There is nothing I, as a distant observer, might do on my sofa that could possibly affect the outcome of a football game in progress being played hundreds of miles away. There's even less my underwear could do about it. If it could, that would mean that there are intangible, undetectable threads connecting my very being to the game like the strings on a marionette. That's the stuff of superstition and religion. Like I said, crazy.

Of course, it's a seductive kind of crazy. It's easy to think that the world revolves around me, that I'm an integral piece of the cosmos, that my behavior and desires are strong enough to change the outcome of distant events. There are certainly narcissistic people — well known people, powerful people, *presidential* people — who think this. Those people are crazy.

Even if the energy that makes up the sentient being that calls itself Walter Stephens is indeed intertwined with the background radiation of the cosmos in significant ways (and that's a pretty big "if"), it's ridiculous to think that my energy is more relevant to the outcome of a football than the physical/mental energy expended by the 22 people playing it. My wants and desires will never be stronger than a motivated linebacker who has sacrificed significant portions of his life on the way to his goal of being able to charge through offensive linemen so that he can hug quarterbacks. That guy's crazier than I could ever be.

So, just because A) I'm not wearing red underwear, and B) the Bulldogs are playing poorly, those two things don't have to have a causal relationship just because I want them to. It's that sort of magical thinking that gets people in trouble. If you're one of those people, well, you know what you are.

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Clarke County, Georgia, home to a particular Classic City, has seen their overall number of COVID-19 cases double for three straight weeks. In their infinite wisdom, the Powers That Be at the University of Georgia have responded to that news... by deciding to allow tailgating at UGA football games. Ye gods.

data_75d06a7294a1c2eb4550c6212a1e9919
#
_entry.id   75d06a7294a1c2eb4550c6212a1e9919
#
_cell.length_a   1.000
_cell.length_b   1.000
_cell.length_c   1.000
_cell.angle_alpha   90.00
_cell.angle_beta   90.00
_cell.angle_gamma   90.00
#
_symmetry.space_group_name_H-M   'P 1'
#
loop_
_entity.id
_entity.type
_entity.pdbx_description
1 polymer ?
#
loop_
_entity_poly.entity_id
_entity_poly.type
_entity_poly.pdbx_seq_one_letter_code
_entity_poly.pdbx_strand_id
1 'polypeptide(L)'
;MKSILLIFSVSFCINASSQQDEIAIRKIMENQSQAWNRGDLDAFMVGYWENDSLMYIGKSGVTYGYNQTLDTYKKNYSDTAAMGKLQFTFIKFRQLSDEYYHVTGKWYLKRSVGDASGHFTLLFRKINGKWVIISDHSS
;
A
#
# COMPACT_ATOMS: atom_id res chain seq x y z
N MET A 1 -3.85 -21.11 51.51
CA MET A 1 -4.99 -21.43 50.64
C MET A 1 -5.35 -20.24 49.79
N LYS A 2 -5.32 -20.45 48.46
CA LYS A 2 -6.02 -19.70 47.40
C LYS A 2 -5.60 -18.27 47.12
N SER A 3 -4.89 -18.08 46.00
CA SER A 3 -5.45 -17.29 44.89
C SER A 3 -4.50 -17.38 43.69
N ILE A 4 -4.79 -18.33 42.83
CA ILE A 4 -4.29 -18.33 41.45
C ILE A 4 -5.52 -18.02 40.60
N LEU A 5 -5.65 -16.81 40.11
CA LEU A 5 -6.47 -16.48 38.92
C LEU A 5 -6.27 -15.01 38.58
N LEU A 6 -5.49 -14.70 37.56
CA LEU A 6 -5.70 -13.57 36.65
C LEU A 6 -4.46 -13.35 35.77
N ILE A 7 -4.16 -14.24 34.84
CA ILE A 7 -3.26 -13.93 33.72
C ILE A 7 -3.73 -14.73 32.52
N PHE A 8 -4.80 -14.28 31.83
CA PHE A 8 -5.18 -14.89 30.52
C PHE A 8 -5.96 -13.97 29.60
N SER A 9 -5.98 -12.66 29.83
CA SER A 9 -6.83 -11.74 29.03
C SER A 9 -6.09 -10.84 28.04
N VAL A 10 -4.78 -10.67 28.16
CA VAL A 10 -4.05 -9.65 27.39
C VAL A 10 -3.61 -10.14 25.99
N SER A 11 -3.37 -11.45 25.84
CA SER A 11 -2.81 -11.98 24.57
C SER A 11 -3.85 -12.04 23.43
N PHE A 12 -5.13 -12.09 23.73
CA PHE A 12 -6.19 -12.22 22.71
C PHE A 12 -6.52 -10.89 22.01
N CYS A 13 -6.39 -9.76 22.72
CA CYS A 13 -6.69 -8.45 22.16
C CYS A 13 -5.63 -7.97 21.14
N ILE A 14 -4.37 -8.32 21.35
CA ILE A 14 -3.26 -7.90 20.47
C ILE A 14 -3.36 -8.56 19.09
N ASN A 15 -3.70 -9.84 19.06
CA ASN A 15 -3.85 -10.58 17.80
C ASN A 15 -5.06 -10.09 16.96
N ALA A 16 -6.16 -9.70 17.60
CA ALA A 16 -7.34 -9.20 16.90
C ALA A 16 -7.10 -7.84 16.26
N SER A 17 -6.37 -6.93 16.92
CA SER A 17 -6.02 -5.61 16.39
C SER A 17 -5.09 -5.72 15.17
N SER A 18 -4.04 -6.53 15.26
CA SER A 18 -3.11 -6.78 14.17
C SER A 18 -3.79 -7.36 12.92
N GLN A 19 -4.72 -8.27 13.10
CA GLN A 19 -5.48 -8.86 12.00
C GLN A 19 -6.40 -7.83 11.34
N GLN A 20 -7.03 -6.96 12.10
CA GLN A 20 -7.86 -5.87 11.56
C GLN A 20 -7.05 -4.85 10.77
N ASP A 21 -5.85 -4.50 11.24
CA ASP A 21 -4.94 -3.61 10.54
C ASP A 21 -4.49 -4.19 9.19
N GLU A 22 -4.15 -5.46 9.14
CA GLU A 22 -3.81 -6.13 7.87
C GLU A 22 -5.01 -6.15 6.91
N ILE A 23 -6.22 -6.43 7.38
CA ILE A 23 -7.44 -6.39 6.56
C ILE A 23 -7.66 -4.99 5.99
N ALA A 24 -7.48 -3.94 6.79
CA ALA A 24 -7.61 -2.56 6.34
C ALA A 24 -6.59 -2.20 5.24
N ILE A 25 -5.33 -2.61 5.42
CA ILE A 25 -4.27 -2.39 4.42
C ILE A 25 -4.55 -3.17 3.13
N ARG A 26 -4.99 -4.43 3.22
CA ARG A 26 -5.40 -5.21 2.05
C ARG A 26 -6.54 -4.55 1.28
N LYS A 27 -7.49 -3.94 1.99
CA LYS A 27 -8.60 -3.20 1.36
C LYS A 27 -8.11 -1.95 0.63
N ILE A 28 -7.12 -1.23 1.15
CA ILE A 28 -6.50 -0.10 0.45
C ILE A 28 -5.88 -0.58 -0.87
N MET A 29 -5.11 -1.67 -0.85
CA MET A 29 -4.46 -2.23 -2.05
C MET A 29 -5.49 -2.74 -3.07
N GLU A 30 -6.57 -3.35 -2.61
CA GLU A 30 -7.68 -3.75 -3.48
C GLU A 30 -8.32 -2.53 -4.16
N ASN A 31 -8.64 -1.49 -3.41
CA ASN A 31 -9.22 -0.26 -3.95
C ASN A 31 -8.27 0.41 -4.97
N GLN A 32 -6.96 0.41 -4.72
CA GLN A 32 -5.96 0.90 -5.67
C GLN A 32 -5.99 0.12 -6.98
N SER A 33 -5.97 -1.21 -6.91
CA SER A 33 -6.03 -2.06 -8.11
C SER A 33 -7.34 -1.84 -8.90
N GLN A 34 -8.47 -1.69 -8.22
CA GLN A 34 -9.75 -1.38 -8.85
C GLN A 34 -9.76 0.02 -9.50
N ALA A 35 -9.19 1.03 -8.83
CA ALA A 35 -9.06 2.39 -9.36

In similar news closer to home, Newnan High School had to cancel a football game this past weekend because the team they were scheduled to play — from the next county over — came down with COVID-19 cases on their team. Newnan promises to refund all ticket sales. Eventually.

So far, no one I am aware of has died as a consequence of getting COVID at a football game, but football season has just started. If we get to December and that number is still zero, I'll be happy to say that I am a panicky little Chicken Little who has badly overreacted to some unprecedented circumstances.

In the meantime, the total COVID-19 death toll for the United States through the first eight months of 2020 stands just under 200k with that number expected to double by the end of the year. Rah, rah! Exponential growth.

Are you ready for some football?

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In the Before Times, tomorrow would have been the opening day of the Georgia football season (vs Virginia at Atlanta's Mercedes-Benz Stadium in the Chick-Fil-A Kickoff game).

That's not happening now. If Georgia does manage to have a football season, it won't start until September 26.

In honor of the COVID-19 modified 2020 season, I present my latest lawn ornament: On Ice.

40lbs is a lot of ice

Uga is always cool.

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Welcome to the 15th Annual Wriphe.com Batman and Football Month, now with 80% less football! Past Septembers have included travelogues of my adventures attending UGA football games in Athens, GA, (and occasionally elsewhere around the South), but there will be none of that this year. (Thanks COVID-19!)

I find I'm not excited about football this year. I mean, I haven't been excited about anything the Miami Dolphins have offered in decades, but college football is usually another story. My ennui is probably COVID's fault, too. What is there to get excited about when everything we've seen in the past six months points to a significant disruption in schedule? Do I really need entertainment so badly that I'm willing to watch football players get sick and die needlessly for the sake of a game?

The Big Ten, Pac-12, Mid-American, and Mountain West conferences have all decided that the risk to fans and players alike is too great to play football in 2020, but the SEC is pushing ahead despite already having the highest percentage of cases per population (31 per 100k) of any football region in the country. As I've already said, I won't be attending. "It Just Means More℠" makes a fine motto, but let's not get carried away.

Maybe I'm just a snowflake. Maybe everything will turn out fine. It might happen. Sh'yeah. And monkeys might fly out of my butt.

In the meantime, I'll be following the advice of a billionaire philanthropist who doesn't have a financial interest in selling me football tickets.

I live in a basement. That's like a Batcave. Kinda.
It's easier for him. His parents are dead.